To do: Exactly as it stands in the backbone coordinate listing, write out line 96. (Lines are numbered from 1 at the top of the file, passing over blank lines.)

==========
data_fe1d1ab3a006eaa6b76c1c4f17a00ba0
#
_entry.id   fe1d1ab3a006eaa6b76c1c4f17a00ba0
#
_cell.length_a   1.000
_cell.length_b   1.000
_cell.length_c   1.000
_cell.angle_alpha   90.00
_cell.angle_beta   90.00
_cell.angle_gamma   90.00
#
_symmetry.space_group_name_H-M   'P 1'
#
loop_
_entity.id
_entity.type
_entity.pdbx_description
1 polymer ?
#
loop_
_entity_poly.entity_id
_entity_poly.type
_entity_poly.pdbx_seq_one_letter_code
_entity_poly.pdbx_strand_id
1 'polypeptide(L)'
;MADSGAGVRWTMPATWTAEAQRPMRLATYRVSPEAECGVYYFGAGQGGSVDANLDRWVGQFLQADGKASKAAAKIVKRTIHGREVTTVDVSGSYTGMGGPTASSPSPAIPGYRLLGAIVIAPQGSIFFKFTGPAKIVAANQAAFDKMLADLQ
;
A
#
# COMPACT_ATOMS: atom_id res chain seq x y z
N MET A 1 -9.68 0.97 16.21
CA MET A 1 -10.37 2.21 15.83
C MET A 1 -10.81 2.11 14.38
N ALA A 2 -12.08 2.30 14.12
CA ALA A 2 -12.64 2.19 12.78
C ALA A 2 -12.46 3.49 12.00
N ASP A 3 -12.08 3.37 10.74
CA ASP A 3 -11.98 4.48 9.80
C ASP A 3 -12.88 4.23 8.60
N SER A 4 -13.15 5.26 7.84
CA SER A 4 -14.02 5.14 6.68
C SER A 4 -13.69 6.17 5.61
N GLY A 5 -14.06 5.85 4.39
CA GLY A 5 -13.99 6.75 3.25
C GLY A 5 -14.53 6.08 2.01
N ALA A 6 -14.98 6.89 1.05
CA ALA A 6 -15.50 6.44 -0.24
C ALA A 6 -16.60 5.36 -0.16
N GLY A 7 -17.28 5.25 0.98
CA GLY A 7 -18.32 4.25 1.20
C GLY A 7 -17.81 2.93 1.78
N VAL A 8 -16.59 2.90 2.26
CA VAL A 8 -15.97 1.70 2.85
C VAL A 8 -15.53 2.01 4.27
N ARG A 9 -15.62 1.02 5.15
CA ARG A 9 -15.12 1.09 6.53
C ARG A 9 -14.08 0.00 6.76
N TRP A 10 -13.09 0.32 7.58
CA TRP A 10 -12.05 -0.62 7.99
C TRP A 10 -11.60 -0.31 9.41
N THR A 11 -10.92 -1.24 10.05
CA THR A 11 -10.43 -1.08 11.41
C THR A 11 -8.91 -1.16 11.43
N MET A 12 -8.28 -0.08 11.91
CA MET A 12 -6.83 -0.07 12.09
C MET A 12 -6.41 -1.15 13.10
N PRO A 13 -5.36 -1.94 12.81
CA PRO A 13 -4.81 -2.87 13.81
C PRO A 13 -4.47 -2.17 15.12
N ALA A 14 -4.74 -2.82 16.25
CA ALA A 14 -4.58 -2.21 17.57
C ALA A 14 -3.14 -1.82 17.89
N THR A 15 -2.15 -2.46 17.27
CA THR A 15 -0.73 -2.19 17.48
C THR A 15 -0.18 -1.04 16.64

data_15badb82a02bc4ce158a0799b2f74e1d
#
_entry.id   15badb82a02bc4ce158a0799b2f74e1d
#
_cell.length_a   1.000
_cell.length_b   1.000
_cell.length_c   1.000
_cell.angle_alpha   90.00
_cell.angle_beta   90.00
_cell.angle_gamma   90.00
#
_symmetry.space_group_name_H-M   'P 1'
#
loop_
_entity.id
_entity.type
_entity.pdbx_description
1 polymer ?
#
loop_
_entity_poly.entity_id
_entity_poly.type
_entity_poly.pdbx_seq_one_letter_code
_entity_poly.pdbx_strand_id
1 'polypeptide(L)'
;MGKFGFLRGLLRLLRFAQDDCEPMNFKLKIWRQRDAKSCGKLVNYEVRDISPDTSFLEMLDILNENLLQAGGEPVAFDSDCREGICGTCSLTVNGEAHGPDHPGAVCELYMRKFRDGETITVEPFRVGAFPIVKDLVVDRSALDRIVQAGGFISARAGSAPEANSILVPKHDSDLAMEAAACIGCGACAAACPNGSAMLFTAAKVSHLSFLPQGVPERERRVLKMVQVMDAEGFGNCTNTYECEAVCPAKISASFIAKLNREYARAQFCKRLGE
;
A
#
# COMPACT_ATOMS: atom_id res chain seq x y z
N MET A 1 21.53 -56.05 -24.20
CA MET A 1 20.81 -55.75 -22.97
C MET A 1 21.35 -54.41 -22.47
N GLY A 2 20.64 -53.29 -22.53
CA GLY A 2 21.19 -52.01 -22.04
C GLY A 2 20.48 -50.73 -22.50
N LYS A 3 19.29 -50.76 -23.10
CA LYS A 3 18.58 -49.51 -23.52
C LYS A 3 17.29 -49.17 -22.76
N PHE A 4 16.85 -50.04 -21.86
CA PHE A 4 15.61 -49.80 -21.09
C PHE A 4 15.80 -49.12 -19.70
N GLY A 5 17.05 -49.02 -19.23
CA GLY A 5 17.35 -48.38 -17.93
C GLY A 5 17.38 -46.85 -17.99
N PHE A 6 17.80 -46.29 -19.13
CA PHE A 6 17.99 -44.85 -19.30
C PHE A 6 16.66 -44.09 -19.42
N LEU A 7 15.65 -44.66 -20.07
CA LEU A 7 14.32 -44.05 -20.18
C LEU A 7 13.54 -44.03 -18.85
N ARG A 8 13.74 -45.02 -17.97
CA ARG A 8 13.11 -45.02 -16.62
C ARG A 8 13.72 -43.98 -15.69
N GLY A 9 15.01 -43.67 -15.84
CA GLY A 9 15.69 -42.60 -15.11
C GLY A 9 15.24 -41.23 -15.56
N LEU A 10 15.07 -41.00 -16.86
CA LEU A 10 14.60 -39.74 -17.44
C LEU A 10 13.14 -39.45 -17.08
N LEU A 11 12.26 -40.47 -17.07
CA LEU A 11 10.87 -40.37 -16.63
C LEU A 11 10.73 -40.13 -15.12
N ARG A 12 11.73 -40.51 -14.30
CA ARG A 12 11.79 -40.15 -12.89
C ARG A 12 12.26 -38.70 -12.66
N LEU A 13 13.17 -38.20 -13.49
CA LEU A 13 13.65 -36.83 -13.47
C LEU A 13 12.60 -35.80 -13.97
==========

_entity_poly.entity_id